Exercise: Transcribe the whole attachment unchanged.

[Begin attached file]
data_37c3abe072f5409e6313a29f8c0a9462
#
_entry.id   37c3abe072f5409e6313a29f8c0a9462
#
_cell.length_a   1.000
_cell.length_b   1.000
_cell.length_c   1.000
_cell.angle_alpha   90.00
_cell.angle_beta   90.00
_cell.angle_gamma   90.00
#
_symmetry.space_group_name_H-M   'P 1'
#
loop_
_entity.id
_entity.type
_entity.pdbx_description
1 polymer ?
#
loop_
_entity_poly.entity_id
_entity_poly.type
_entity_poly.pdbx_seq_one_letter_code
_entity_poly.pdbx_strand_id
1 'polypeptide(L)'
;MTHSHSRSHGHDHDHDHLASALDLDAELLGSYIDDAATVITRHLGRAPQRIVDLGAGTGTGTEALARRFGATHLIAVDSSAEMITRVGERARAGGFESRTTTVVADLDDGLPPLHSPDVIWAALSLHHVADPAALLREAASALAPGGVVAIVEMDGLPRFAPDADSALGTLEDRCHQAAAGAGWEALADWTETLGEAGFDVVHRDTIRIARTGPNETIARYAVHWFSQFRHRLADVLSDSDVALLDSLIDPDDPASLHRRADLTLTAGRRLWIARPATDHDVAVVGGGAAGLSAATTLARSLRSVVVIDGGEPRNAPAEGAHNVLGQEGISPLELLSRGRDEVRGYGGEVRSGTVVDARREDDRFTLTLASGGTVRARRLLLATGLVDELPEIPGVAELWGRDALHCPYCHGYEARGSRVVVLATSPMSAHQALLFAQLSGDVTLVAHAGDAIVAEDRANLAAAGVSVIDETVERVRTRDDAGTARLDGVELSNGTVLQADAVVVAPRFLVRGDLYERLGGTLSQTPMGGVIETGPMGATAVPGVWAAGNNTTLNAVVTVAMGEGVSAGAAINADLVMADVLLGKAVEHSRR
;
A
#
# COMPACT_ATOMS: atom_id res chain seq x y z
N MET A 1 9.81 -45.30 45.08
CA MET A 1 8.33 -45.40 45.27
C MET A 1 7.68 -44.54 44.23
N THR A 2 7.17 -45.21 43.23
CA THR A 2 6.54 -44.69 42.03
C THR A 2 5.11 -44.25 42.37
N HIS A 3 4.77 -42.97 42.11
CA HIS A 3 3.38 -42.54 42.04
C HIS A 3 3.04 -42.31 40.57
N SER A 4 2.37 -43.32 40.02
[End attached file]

data_37c3abe072f5409e6313a29f8c0a9462
#
_entry.id   37c3abe072f5409e6313a29f8c0a9462
#
_cell.length_a   1.000
_cell.length_b   1.000
_cell.length_c   1.000
_cell.angle_alpha   90.00
_cell.angle_beta   90.00
_cell.angle_gamma   90.00
#
_symmetry.space_group_name_H-M   'P 1'
#
loop_
_entity.id
_entity.type
_entity.pdbx_description
1 polymer ?
#
loop_
_entity_poly.entity_id
_entity_poly.type
_entity_poly.pdbx_seq_one_letter_code
_entity_poly.pdbx_strand_id
1 'polypeptide(L)'
;MTHSHSRSHGHDHDHDHLASALDLDAELLGSYIDDAATVITRHLGRAPQRIVDLGAGTGTGTEALARRFGATHLIAVDSSAEMITRVGERARAGGFESRTTTVVADLDDGLPPLHSPDVIWAALSLHHVADPAALLREAASALAPGGVVAIVEMDGLPRFAPDADSALGTLEDRCHQAAAGAGWEALADWTETLGEAGFDVVHRDTIRIARTGPNETIARYAVHWFSQFRHRLADVLSDSDVALLDSLIDPDDPASLHRRADLTLTAGRRLWIARPATDHDVAVVGGGAAGLSAATTLARSLRSVVVIDGGEPRNAPAEGAHNVLGQEGISPLELLSRGRDEVRGYGGEVRSGTVVDARREDDRFTLTLASGGTVRARRLLLATGLVDELPEIPGVAELWGRDALHCPYCHGYEARGSRVVVLATSPMSAHQALLFAQLSGDVTLVAHAGDAIVAEDRANLAAAGVSVIDETVERVRTRDDAGTARLDGVELSNGTVLQADAVVVAPRFLVRGDLYERLGGTLSQTPMGGVIETGPMGATAVPGVWAAGNNTTLNAVVTVAMGEGVSAGAAINADLVMADVLLGKAVEHSRR
;
A
#
# COMPACT_ATOMS: atom_id res chain seq x y z
N MET A 1 9.81 -45.30 45.08
CA MET A 1 8.33 -45.40 45.27
C MET A 1 7.68 -44.54 44.23
N THR A 2 7.17 -45.21 43.23
CA THR A 2 6.54 -44.69 42.03
C THR A 2 5.11 -44.25 42.37
N HIS A 3 4.77 -42.97 42.11
CA HIS A 3 3.38 -42.54 42.04
C HIS A 3 3.04 -42.31 40.57
N SER A 4 2.37 -43.32 40.02